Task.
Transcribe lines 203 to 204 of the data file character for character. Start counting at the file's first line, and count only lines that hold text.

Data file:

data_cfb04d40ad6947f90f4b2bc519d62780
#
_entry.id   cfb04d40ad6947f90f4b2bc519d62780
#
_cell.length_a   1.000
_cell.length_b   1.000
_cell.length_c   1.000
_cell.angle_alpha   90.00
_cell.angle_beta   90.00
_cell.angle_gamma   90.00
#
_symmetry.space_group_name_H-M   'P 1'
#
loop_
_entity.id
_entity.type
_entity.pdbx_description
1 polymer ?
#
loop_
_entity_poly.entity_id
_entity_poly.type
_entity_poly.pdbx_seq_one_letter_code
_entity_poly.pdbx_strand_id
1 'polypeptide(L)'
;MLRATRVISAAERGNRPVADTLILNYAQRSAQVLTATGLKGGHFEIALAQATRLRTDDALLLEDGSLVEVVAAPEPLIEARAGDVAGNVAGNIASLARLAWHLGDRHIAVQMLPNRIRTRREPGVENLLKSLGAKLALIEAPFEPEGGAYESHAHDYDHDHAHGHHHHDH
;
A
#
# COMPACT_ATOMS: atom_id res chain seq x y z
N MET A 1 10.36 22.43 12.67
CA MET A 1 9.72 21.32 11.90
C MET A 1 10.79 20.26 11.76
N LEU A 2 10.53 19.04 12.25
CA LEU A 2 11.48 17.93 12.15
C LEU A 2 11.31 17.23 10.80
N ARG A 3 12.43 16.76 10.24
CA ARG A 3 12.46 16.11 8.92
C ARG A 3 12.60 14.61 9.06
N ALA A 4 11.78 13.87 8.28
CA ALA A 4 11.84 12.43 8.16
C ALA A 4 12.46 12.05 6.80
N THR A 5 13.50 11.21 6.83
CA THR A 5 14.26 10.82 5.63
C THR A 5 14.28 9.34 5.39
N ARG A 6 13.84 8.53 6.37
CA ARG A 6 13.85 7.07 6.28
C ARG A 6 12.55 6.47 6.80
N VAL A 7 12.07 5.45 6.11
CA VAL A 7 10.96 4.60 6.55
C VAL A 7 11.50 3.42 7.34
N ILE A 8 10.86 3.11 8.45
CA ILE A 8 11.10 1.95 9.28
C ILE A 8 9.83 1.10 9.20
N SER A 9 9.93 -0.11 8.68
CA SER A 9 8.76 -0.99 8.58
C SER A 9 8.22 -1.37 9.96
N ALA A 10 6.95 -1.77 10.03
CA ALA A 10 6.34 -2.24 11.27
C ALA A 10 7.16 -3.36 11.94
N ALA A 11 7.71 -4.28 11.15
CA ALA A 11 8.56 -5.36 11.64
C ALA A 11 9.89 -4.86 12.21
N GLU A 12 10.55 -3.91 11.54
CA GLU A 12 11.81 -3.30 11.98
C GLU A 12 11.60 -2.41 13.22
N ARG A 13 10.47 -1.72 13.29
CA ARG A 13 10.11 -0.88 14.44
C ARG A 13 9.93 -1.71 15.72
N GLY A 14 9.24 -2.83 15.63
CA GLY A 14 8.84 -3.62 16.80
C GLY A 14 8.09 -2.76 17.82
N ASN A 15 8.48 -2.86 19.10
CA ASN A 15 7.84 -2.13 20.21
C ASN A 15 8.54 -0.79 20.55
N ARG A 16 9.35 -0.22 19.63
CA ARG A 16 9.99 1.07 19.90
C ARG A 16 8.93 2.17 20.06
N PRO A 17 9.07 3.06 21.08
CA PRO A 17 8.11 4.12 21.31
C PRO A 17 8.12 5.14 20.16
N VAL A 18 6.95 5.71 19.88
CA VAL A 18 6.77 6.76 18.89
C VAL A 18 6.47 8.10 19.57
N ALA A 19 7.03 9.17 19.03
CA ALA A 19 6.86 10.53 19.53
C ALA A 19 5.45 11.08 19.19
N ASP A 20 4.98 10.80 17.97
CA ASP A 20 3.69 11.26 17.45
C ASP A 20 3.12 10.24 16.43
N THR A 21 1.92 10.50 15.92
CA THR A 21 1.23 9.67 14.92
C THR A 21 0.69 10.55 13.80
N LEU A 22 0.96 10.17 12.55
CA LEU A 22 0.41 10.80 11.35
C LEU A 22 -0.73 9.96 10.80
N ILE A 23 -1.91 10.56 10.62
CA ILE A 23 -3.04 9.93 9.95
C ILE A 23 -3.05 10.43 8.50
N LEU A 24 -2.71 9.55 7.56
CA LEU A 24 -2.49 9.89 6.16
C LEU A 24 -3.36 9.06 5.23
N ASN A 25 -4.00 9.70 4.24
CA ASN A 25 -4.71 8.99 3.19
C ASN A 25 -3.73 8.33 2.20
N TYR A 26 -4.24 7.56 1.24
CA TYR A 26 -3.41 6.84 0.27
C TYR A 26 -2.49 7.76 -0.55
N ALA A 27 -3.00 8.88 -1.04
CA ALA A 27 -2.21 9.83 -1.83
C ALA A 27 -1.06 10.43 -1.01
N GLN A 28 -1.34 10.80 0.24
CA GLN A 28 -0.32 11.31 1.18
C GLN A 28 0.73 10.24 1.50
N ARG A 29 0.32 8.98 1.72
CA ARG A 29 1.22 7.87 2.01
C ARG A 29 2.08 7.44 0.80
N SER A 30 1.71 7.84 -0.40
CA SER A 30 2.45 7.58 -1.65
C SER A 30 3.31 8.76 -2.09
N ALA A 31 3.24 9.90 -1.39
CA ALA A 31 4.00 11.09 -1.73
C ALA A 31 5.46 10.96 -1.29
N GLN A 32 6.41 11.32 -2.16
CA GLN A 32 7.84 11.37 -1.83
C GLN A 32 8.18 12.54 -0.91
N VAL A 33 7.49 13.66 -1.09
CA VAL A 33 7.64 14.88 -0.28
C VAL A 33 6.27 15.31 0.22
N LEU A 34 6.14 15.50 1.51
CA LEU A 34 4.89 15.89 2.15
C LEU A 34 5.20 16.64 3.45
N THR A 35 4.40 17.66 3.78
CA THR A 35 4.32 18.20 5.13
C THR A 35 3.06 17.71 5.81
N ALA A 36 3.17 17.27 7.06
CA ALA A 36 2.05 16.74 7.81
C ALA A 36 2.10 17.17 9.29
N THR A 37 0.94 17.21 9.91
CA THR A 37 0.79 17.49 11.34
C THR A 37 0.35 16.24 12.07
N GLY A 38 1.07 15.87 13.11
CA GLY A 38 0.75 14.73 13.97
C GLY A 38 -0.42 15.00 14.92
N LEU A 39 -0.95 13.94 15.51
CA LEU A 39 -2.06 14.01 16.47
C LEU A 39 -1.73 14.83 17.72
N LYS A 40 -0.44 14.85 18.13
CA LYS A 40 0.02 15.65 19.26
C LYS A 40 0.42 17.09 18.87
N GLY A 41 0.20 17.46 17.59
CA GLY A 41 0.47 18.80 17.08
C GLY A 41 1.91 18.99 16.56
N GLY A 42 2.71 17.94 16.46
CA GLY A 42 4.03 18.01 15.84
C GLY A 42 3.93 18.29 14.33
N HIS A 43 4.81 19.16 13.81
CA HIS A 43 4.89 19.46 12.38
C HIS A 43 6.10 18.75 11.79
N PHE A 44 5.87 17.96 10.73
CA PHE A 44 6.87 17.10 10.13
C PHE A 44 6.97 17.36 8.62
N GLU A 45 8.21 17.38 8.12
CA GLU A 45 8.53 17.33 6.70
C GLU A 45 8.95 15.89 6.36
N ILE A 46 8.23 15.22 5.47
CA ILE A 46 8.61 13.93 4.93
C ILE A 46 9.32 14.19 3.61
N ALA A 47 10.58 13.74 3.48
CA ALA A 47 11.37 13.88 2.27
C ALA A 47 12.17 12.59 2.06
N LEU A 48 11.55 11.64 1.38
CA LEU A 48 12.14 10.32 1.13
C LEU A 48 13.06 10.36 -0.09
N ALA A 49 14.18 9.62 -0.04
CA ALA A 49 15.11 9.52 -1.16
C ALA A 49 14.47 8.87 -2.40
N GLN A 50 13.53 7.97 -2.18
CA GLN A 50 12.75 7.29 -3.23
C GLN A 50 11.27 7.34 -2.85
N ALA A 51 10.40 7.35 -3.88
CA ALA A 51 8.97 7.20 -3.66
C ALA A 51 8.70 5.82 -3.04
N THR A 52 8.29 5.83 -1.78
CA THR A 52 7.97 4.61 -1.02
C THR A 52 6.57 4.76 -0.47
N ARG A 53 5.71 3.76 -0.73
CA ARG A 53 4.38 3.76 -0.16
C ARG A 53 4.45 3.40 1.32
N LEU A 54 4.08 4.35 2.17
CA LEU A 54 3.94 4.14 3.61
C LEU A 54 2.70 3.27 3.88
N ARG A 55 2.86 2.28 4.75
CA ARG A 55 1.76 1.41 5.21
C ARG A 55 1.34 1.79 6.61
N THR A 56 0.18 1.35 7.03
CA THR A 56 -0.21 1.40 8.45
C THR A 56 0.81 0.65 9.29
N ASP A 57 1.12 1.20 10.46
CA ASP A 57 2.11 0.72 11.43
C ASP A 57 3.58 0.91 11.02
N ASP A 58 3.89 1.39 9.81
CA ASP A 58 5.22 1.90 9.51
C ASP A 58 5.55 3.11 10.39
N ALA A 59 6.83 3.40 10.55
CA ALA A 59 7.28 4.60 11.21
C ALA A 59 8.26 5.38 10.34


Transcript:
CA ASP A 58 5.22 1.90 9.51
C ASP A 58 5.55 3.11 10.39